Urgent action is needed to overcome barriers in clinical cancer research, according to a virtual summit convened by the Society for Immunotherapy of Cancer (SITC).1

The summit brought multidisciplinary stakeholders in cancer research together to identify and consider how to address administrative, staffing, and other barriers that impede progress. Many of the barriers identified existed before the COVID-19 pandemic but have become more challenging as the pandemic wears on.

Mary Dean, JD, SITC’s executive director, cited an unpublished survey of 44 National Cancer Institute-designated cancer centers, which showed that clinical trial accrual decreased 20% from January 2020 to February 2022. The survey also showed that “personnel issues” plagued 95% of the cancer research offices. 

Continue Reading

These challenges are superimposed on concerns about rising administrative burdens and issues related to the business models on which clinical research in the United States are structured, Dean said. These issues come at a time when immuno-oncology research dominates all phases of clinical cancer research, she added.2 As a result, the impact is particularly relevant for SITC’s 4300 members.

“It’s imperative … that we find workable solutions to the current challenges we face,” said SITC Vice-President Leisha Emens, MD, PhD, of the UPMC Hillman Cancer Center in Pittsburgh, Pennsylvania. “If we don’t, it will set the science back years while our patients still count on us to keep moving forward.”

Defining the Problem

Recent therapeutic successes have imposed new strains on the research ecosystem, said Mario Sznol, MD, an oncologist at Yale Cancer Center in New Haven, Connecticut, a past SITC president, and a member of the summit’s leadership group. 

Dr Sznol said that investigation of complex treatments (such as cellular therapies) results in a lower ratio of research staff to patients. More effective therapies produce longer times on study treatment, lengthier follow-up, and extended periods of data collection. 

In addition, because the outcomes of targeted therapy combinations are difficult to predict, studies are designed with complex biomarker and pharmacodynamic measurements. Interdepartmental coordination for tissue acquisition and processing requires additional effort and communication as well.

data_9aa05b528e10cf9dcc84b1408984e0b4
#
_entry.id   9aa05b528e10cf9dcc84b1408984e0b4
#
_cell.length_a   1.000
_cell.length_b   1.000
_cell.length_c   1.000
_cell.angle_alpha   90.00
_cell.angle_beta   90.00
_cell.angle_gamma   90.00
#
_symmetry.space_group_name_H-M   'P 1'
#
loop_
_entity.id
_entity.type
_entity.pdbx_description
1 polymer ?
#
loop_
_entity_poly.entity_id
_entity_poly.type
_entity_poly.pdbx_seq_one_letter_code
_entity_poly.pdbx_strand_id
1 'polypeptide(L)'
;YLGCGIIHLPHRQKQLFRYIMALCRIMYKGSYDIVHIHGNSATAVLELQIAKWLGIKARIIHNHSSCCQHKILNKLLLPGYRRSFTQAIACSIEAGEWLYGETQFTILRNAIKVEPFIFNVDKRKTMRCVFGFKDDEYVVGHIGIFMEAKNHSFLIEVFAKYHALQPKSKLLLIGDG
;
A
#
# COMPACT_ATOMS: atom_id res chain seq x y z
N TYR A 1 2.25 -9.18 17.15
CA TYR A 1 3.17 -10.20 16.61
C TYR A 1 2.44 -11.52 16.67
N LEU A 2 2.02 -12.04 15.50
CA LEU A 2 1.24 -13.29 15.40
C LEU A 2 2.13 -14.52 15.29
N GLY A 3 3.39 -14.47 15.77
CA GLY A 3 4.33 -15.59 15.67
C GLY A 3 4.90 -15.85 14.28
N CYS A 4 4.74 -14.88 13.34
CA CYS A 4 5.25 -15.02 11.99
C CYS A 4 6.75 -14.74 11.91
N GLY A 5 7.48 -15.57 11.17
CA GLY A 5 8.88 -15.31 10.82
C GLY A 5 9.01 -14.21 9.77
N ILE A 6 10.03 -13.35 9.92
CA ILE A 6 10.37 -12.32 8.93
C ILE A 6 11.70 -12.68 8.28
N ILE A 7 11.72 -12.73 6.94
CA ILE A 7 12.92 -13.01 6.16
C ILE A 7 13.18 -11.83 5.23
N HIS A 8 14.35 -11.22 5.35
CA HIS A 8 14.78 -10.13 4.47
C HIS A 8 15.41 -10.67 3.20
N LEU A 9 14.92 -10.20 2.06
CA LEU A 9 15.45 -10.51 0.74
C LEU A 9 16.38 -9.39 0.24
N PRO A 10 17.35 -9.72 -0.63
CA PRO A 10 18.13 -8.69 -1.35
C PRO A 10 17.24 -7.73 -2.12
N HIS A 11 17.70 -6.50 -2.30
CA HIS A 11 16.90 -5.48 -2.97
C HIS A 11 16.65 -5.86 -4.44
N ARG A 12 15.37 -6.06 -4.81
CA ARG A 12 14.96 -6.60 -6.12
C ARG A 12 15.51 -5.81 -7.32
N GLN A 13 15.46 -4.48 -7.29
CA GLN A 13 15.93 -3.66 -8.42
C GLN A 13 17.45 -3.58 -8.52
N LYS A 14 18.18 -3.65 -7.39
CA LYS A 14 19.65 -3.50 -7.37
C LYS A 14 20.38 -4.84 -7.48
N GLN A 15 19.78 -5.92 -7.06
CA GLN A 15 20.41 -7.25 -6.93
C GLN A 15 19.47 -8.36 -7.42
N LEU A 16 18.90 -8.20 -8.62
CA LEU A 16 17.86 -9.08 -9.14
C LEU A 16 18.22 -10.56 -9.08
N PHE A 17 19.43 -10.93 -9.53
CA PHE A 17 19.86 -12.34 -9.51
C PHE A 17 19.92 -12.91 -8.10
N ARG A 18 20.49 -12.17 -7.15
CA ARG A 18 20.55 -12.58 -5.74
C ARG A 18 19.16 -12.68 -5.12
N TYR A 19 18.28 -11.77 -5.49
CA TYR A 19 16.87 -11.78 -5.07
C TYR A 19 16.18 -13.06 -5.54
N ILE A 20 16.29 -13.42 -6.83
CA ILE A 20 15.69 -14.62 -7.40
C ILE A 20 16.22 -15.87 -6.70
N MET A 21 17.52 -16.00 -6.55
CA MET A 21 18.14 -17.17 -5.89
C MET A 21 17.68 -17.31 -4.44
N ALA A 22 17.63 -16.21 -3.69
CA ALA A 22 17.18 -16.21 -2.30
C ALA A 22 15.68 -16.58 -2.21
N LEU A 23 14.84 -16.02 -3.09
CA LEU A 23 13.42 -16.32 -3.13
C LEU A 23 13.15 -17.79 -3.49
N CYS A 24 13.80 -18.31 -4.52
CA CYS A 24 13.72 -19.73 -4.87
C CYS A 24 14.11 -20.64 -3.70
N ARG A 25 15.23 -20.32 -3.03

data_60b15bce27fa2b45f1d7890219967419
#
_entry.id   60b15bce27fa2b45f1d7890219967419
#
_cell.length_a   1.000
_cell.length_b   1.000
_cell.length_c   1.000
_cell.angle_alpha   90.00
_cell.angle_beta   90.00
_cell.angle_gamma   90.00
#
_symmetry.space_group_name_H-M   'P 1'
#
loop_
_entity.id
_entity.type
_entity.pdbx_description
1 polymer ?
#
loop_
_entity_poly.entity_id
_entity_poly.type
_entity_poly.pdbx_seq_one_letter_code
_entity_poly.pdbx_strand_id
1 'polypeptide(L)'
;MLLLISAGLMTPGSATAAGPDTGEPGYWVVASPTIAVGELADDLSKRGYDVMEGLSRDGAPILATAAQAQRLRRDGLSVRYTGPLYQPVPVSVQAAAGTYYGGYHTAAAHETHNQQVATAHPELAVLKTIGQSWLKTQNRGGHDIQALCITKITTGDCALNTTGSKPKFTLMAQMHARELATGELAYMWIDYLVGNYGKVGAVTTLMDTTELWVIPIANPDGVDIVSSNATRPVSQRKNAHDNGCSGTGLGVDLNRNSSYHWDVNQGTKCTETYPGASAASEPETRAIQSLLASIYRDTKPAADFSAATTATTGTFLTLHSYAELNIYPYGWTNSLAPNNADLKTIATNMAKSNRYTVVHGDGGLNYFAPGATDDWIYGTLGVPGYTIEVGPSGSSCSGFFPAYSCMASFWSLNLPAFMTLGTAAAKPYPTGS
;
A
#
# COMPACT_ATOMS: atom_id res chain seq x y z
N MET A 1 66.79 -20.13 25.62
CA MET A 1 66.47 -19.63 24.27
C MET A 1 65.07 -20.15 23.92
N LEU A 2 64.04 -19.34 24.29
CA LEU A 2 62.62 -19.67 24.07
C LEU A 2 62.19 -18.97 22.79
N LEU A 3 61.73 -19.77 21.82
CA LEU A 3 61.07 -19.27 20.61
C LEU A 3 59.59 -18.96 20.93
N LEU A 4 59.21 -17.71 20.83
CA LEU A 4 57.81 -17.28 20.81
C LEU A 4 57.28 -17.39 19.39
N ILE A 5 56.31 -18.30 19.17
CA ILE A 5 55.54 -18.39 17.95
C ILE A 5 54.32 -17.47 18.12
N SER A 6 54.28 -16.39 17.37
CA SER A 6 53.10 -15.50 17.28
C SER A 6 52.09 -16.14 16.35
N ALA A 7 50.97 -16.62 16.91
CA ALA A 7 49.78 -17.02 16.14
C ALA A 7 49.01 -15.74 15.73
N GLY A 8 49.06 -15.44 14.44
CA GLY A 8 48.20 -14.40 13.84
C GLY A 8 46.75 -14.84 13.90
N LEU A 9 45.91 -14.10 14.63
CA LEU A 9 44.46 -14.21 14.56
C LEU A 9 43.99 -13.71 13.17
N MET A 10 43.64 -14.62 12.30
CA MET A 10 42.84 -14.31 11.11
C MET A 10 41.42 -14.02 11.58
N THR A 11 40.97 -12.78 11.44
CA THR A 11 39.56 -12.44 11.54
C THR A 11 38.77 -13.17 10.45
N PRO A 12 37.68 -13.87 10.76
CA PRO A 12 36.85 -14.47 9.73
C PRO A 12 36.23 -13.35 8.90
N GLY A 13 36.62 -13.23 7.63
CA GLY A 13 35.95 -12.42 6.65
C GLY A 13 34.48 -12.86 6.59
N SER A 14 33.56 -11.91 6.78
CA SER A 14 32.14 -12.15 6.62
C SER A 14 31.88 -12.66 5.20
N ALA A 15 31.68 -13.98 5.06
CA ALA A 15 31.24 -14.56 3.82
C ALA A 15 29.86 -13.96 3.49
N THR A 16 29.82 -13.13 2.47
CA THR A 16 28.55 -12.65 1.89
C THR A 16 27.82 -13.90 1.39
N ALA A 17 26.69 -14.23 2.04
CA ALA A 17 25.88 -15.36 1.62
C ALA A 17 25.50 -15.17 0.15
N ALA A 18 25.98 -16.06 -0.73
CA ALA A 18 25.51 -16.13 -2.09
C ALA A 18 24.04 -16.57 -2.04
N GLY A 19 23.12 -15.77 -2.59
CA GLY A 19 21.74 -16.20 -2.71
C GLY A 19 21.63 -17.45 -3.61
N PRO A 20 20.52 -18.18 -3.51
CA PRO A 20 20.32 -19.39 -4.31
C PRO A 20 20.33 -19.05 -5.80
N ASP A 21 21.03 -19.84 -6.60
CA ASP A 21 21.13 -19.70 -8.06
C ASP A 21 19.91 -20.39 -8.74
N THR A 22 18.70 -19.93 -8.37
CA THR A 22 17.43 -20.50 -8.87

SITC organized the virtual summit with these issues in mind. SITC asked 4 multidisciplinary panels of thought leaders to consider ways to streamline processes and adapt to an environment in which there are fewer staff members in clinical research programs.

Streamlining Data Collection and Entry

A panel chaired by Stephanie Terzulli, PhD, vice-president for clinical research operations at Memorial Sloan Kettering Cancer Center in New York, New York, focused on mechanisms for making data collection and entry less laborious while maintaining data integrity. Dr Terzulli summarized the panel’s discussions and suggestions.  

The panel acknowledged that manual data entry is inefficient, that electronic data capture is laborious, and that both are error prone. 

Each data element is subject to queries, resulting in delays in interim analyses and study completion. Although all parties want studies to yield the maximal amount of accurate, scientifically important information, the required tasks can be duplicative, costly, and especially frustrating when there are staff shortages.

A plethora of electronic data capture systems and electronic health records demand individualized training and certification of staff. These requirements accentuate the effects of unfilled research staff positions and make trials costly to launch and conduct.

The panelists concluded that potential solutions should involve developing standardized, structured data that would be acceptable to sites, sponsors, and the US Food and Drug Administration. 

Direct data transfer from electronic health records, including information on the patient experience from patient-reported outcome tools, could be pilot-tested in investigator-initiated trials and later expanded to other trial types. Natural language processing and artificial intelligence could automate some elements of data acquisition and transmission.

The panelists agreed that technology-associated costs and the initial effort to develop standardized data elements across sponsors would be modest when measured against the costs of staff turnover and training.

This article originally appeared on Cancer Therapy Advisor